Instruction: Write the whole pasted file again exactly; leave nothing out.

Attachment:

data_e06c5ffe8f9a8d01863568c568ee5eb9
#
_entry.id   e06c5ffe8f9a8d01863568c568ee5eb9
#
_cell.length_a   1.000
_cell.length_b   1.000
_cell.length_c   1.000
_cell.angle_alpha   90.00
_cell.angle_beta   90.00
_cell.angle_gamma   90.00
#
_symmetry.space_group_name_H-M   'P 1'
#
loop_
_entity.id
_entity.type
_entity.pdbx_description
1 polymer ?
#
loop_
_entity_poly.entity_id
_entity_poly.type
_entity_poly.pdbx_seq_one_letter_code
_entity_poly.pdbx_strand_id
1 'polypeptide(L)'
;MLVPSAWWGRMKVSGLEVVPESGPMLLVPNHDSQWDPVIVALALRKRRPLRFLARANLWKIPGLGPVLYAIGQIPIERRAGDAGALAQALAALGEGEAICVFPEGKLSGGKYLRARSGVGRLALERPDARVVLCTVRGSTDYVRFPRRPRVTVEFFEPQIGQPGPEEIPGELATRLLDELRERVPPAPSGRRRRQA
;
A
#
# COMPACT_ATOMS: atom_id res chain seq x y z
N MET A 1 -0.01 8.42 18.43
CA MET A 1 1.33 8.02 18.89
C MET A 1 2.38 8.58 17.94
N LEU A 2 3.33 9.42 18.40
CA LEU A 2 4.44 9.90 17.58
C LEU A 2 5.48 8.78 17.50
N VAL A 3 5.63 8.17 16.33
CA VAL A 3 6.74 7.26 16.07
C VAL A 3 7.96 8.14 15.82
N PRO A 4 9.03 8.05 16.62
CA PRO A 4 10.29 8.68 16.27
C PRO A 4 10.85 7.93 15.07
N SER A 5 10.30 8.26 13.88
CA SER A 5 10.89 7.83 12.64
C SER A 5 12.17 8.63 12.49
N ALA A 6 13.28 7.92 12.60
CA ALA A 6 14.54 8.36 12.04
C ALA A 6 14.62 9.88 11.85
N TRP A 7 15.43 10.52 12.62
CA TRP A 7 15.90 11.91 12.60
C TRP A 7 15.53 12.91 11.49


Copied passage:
data_e06c5ffe8f9a8d01863568c568ee5eb9
#
_entry.id   e06c5ffe8f9a8d01863568c568ee5eb9
#
_cell.length_a   1.000
_cell.length_b   1.000
_cell.length_c   1.000
_cell.angle_alpha   90.00
_cell.angle_beta   90.00
_cell.angle_gamma   90.00
#
_symmetry.space_group_name_H-M   'P 1'
#
loop_
_entity.id
_entity.type
_entity.pdbx_description
1 polymer ?
#
loop_
_entity_poly.entity_id
_entity_poly.type
_entity_poly.pdbx_seq_one_letter_code
_entity_poly.pdbx_strand_id
1 'polypeptide(L)'
;MLVPSAWWGRMKVSGLEVVPESGPMLLVPNHDSQWDPVIVALALRKRRPLRFLARANLWKIPGLGPVLYAIGQIPIERRAGDAGALAQALAALGEGEAICVFPEGKLSGGKYLRARSGVGRLALERPDARVVLCTVRGSTDYVRFPRRPRVTVEFFEPQIGQPGPEEIPGELATRLLDELRERVPPAPSGRRRRQA
;
A
#
# COMPACT_ATOMS: atom_id res chain seq x y z
N MET A 1 -0.01 8.42 18.43
CA MET A 1 1.33 8.02 18.89
C MET A 1 2.38 8.58 17.94
N LEU A 2 3.33 9.42 18.40
CA LEU A 2 4.44 9.90 17.58
C LEU A 2 5.48 8.78 17.50
N VAL A 3 5.63 8.17 16.33
CA VAL A 3 6.74 7.26 16.07
C VAL A 3 7.96 8.14 15.82
N PRO A 4 9.03 8.05 16.62
CA PRO A 4 10.29 8.68 16.27
C PRO A 4 10.85 7.93 15.07
N SER A 5 10.30 8.26 13.88
CA SER A 5 10.89 7.83 12.64
C SER A 5 12.17 8.63 12.49
N ALA A 6 13.28 7.92 12.60
CA ALA A 6 14.54 8.36 12.04
C ALA A 6 14.62 9.88 11.85
N TRP A 7 15.43 10.52 12.62
CA TRP A 7 15.90 11.91 12.60
C TRP A 7 15.53 12.91 11.49